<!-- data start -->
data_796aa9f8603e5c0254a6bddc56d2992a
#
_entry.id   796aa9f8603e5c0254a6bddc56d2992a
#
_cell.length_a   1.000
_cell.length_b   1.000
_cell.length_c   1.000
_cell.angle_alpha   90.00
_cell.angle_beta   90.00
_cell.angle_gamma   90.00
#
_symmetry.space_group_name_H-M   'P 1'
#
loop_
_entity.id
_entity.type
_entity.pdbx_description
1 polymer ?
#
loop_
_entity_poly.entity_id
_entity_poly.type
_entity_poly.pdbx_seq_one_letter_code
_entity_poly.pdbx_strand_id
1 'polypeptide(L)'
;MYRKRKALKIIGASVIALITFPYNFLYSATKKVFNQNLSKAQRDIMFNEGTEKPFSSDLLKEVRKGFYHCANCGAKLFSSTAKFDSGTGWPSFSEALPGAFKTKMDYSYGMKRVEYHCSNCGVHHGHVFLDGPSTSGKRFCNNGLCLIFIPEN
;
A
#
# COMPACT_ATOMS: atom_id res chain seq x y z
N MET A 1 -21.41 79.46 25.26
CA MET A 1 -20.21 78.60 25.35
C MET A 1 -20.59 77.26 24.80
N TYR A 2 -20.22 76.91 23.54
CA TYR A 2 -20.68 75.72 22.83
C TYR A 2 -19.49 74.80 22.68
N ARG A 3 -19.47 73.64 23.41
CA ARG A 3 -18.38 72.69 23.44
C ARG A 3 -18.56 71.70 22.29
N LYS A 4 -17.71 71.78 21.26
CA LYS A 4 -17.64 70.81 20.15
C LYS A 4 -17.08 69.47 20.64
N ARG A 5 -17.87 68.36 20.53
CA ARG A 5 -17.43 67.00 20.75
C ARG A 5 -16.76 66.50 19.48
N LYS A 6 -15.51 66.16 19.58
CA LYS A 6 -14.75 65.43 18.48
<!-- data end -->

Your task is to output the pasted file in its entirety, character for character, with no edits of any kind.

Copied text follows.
data_796aa9f8603e5c0254a6bddc56d2992a
#
_entry.id   796aa9f8603e5c0254a6bddc56d2992a
#
_cell.length_a   1.000
_cell.length_b   1.000
_cell.length_c   1.000
_cell.angle_alpha   90.00
_cell.angle_beta   90.00
_cell.angle_gamma   90.00
#
_symmetry.space_group_name_H-M   'P 1'
#
loop_
_entity.id
_entity.type
_entity.pdbx_description
1 polymer ?
#
loop_
_entity_poly.entity_id
_entity_poly.type
_entity_poly.pdbx_seq_one_letter_code
_entity_poly.pdbx_strand_id
1 'polypeptide(L)'
;MYRKRKALKIIGASVIALITFPYNFLYSATKKVFNQNLSKAQRDIMFNEGTEKPFSSDLLKEVRKGFYHCANCGAKLFSSTAKFDSGTGWPSFSEALPGAFKTKMDYSYGMKRVEYHCSNCGVHHGHVFLDGPSTSGKRFCNNGLCLIFIPEN
;
A
#
# COMPACT_ATOMS: atom_id res chain seq x y z
N MET A 1 -21.41 79.46 25.26
CA MET A 1 -20.21 78.60 25.35
C MET A 1 -20.59 77.26 24.80
N TYR A 2 -20.22 76.91 23.54
CA TYR A 2 -20.68 75.72 22.83
C TYR A 2 -19.49 74.80 22.68
N ARG A 3 -19.47 73.64 23.41
CA ARG A 3 -18.38 72.69 23.44
C ARG A 3 -18.56 71.70 22.29
N LYS A 4 -17.71 71.78 21.26
CA LYS A 4 -17.64 70.81 20.15
C LYS A 4 -17.08 69.47 20.64
N ARG A 5 -17.87 68.36 20.53
CA ARG A 5 -17.43 67.00 20.75
C ARG A 5 -16.76 66.50 19.48
N LYS A 6 -15.51 66.16 19.58
CA LYS A 6 -14.75 65.43 18.48